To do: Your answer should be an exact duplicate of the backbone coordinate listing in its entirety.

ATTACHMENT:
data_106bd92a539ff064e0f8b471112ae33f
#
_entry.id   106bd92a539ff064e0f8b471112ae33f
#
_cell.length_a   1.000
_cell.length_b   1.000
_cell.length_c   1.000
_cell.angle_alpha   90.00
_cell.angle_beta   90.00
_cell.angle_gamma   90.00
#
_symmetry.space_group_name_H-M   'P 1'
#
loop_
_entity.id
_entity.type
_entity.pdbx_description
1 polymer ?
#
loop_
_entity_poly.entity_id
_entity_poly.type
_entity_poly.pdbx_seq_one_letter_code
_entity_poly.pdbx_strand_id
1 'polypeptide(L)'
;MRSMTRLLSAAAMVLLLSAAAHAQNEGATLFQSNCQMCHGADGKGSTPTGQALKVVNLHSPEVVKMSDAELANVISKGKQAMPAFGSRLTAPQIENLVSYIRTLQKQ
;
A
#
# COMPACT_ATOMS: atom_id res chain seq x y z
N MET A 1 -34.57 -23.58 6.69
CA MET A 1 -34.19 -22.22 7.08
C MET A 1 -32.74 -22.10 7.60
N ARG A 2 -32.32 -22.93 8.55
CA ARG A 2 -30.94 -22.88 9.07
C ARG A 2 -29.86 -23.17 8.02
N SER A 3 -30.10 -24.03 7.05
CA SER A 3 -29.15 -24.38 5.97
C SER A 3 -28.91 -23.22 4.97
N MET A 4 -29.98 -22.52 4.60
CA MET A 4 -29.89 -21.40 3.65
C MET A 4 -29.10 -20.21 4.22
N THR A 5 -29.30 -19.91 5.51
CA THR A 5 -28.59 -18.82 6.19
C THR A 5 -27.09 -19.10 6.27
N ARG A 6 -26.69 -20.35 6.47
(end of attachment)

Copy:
data_106bd92a539ff064e0f8b471112ae33f
#
_entry.id   106bd92a539ff064e0f8b471112ae33f
#
_cell.length_a   1.000
_cell.length_b   1.000
_cell.length_c   1.000
_cell.angle_alpha   90.00
_cell.angle_beta   90.00
_cell.angle_gamma   90.00
#
_symmetry.space_group_name_H-M   'P 1'
#
loop_
_entity.id
_entity.type
_entity.pdbx_description
1 polymer ?
#
loop_
_entity_poly.entity_id
_entity_poly.type
_entity_poly.pdbx_seq_one_letter_code
_entity_poly.pdbx_strand_id
1 'polypeptide(L)'
;MRSMTRLLSAAAMVLLLSAAAHAQNEGATLFQSNCQMCHGADGKGSTPTGQALKVVNLHSPEVVKMSDAELANVISKGKQAMPAFGSRLTAPQIENLVSYIRTLQKQ
;
A
#
# COMPACT_ATOMS: atom_id res chain seq x y z
N MET A 1 -34.57 -23.58 6.69
CA MET A 1 -34.19 -22.22 7.08
C MET A 1 -32.74 -22.10 7.60
N ARG A 2 -32.32 -22.93 8.55
CA ARG A 2 -30.94 -22.88 9.07
C ARG A 2 -29.86 -23.17 8.02
N SER A 3 -30.10 -24.03 7.05
CA SER A 3 -29.15 -24.38 5.97
C SER A 3 -28.91 -23.22 4.97
N MET A 4 -29.98 -22.52 4.60
CA MET A 4 -29.89 -21.40 3.65
C MET A 4 -29.10 -20.21 4.22
N THR A 5 -29.30 -19.91 5.51
CA THR A 5 -28.59 -18.82 6.19
C THR A 5 -27.09 -19.10 6.27
N ARG A 6 -26.69 -20.35 6.47